LET’S be honest, the Sparrowhawk at Fence has got a head start over many establishments given its idyllic location and attractive exterior.

Nestling in the Pendle countryside it has always been a dining pub well worth making the effort to go to.

But given the rise of gastro pubs all over East Lancashire and the plethora of dining options, I was intrigued to see if the Sparrowhawk could still hold its own.

We took a chance of going on a Friday night without booking ahead but, as it turned out, we didn’t need to worry.

There was a good natured crowd of locals enjoying a drink at the bar but the eagle-eyed staff were quick to spot us and find us a table.

The interior matches the exterior with solid furniture and major open fireplaces adding to the country pub feel. It was a warm evening so the fireplaces were merely decorative rather than practical.

There are choices aplenty a number of daily specials plus a separate two-course menu as well as the regular fare.

After much deliberation I went for the creamy chicken, ham and leek pie from the main menu (£12) while the better half was delighted to see one of her favourites, grilled lamb chops (£14).

There’s a nice relaxing atmosphere with a buzz of conversation from the bar competing with the background music.

Our mains certainly looked the part when they arrived. My pie was served with a wire basket of thick cut chips and a variety of veg. It was also swimming in a sea of gravy which actually turned out to be fine but I do have a thing about getting gravy and sauces in a separate jug so that I can control what goes where.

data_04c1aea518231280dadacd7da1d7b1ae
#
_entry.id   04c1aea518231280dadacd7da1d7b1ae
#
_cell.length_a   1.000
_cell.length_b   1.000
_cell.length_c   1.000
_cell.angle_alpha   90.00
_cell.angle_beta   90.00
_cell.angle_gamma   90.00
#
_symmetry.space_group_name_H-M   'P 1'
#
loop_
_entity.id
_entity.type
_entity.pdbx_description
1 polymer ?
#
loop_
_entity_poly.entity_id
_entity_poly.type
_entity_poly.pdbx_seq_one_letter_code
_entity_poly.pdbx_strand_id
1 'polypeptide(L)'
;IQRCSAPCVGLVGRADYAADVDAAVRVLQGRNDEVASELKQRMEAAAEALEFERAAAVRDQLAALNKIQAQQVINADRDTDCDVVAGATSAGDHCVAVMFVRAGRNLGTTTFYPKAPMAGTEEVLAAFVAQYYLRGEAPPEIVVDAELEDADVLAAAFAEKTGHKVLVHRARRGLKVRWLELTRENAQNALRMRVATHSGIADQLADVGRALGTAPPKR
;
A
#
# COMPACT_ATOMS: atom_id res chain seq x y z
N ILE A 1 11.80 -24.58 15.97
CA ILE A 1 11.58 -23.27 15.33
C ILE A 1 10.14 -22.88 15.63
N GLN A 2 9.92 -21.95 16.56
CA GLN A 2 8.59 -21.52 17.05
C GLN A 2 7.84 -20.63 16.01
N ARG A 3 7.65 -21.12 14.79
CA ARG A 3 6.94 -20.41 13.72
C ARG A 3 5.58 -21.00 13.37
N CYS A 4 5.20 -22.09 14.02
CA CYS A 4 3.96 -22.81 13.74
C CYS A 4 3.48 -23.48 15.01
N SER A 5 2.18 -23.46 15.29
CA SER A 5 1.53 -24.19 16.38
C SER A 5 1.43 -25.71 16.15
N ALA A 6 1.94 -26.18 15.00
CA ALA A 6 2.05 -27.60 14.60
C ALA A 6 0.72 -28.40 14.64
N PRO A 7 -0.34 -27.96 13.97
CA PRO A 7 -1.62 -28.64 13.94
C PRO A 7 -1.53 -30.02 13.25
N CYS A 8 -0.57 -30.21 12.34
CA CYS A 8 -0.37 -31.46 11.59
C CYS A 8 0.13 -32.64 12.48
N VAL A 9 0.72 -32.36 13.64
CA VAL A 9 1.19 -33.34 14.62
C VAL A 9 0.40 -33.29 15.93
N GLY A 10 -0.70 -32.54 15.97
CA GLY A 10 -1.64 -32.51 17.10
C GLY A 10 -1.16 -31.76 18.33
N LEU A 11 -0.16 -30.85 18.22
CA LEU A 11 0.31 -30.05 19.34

But that’s my only gripe. The pie had that pleasing handmade look to it with crimped edges and a proper top to it. And it was absolutely packed with tender meat - the ham and chicken working perfectly together and the pastry was light and well cooked.

It was a good job the better half was hungry, the two lamb chops must have both been about an inch thick, each served on crushed minted potatoes (or lumpy mash as I call it). I’m not a lamb lover but I’m told they were excellent by she who knows these things.

So far so good. The question was, should we have a pudding?

Now purely in the interests of research you understand, I forced myself to try the interesting sounding chocolate and raspberry brulée with honeycomb ice cream, (£5.50) while the better half opted for the plum fool.

Chocolate and raspberry is always a fine taste combination but I’d never sampled them as part of a brulée. The flavours worked well and it’s always fun to crack the top of a brulée to reveal the treats underneath.

An additional sprinkling of ginger cake lifted the dish even further although it may well prove too rich for some.

The plum fool was a delightful mixture of fruit, ice cream, cream and crushed meringue.

The sign of a good meal is that you are left with that pleasantly full feeling and that was certainly the case with us - to be honest I wasn’t overly hungry until well into the next day.

So from this visit it would seem the Sparrowhawk has still got what it takes. It’s relaxed and friendly and there’s a fine array of choices all reasonably priced. And the food tastes great which is really what it’s all about.